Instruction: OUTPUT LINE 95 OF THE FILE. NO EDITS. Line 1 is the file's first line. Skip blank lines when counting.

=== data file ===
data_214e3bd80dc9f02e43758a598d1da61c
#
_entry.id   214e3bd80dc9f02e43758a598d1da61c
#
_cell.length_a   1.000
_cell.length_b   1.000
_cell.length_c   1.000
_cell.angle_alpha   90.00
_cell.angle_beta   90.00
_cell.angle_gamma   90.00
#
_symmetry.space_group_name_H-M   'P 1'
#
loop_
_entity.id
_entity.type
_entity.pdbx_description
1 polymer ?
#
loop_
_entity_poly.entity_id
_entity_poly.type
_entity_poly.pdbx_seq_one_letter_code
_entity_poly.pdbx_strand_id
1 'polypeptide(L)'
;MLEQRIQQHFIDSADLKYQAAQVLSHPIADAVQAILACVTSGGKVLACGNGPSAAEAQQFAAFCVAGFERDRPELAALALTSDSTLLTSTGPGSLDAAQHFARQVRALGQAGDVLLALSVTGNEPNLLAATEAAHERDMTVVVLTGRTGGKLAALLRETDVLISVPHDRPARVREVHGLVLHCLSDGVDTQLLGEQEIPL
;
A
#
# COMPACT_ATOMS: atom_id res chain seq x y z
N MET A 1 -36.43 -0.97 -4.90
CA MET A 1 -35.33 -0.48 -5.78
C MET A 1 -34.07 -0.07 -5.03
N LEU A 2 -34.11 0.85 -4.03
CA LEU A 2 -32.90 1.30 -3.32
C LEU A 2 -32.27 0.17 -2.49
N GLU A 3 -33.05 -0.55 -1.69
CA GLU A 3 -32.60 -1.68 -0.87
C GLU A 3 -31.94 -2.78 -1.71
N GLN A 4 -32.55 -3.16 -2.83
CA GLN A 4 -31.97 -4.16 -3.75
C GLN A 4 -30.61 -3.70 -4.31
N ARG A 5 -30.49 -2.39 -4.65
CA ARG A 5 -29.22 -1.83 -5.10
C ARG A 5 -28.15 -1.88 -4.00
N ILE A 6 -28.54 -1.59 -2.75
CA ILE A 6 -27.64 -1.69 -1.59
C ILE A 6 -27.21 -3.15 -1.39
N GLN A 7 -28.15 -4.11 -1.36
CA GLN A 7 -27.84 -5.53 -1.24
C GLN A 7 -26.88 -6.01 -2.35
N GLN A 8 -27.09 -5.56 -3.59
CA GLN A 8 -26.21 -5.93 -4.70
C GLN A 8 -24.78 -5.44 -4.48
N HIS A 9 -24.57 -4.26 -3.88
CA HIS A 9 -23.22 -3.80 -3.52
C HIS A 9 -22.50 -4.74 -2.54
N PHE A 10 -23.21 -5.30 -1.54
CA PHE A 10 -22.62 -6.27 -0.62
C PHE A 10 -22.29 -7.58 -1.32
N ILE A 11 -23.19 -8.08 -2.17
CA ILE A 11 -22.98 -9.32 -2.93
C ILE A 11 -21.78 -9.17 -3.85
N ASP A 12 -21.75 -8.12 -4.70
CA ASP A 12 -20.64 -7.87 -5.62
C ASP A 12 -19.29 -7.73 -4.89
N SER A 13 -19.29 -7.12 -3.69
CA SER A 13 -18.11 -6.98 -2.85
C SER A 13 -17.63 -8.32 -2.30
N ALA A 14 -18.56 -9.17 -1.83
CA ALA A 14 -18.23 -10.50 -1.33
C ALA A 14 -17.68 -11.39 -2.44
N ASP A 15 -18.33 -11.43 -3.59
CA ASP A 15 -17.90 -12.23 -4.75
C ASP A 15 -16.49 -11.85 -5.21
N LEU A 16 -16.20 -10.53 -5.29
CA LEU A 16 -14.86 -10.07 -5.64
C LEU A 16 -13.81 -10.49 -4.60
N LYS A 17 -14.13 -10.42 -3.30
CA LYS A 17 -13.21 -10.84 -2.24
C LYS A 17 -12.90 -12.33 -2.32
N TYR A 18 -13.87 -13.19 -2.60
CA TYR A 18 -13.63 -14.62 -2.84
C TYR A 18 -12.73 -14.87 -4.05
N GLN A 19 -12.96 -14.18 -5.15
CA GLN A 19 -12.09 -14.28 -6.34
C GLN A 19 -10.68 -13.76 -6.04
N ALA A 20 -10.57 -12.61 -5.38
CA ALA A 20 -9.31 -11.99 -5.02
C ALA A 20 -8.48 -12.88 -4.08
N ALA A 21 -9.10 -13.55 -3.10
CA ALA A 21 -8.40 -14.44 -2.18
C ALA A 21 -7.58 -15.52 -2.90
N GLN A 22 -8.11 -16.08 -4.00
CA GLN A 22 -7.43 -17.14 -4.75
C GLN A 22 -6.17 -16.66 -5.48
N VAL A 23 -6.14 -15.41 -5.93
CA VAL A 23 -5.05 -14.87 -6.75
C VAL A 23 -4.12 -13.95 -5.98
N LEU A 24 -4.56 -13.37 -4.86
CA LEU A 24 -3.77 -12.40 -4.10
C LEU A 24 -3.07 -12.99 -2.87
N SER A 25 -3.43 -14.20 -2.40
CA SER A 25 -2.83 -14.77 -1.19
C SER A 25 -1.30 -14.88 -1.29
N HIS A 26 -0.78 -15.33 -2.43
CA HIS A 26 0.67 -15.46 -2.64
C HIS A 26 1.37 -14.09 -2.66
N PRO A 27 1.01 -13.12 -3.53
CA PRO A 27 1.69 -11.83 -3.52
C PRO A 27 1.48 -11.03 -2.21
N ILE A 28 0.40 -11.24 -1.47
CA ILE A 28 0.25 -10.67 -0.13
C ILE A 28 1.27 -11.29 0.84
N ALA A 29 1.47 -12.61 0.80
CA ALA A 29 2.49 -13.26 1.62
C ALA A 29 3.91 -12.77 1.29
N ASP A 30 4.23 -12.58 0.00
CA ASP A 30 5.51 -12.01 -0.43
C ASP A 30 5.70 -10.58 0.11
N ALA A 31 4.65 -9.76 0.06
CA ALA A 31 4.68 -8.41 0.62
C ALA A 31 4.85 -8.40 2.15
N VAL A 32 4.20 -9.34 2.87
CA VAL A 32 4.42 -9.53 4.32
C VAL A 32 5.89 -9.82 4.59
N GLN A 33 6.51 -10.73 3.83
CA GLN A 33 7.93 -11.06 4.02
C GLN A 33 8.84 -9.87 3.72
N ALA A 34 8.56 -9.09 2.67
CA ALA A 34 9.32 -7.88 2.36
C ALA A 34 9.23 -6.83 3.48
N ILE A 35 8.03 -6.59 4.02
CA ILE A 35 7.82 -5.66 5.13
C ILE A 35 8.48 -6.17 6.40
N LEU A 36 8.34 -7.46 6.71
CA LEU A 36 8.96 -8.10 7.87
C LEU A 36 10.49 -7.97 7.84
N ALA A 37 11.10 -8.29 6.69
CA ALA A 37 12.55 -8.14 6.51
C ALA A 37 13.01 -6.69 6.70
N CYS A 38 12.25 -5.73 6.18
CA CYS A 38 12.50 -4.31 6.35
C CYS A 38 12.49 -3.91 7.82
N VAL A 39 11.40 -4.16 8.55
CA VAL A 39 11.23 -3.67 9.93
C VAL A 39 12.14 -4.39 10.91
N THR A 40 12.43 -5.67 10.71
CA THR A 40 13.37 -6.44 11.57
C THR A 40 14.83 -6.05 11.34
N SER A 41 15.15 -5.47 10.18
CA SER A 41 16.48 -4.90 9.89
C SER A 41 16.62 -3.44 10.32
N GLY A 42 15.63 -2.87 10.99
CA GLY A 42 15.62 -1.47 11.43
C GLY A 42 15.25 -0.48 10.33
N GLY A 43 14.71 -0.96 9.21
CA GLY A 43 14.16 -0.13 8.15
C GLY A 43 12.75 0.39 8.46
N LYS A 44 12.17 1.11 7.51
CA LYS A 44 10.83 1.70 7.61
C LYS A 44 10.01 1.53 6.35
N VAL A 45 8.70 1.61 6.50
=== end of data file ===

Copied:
CA GLN A 22 -7.43 -17.14 -4.75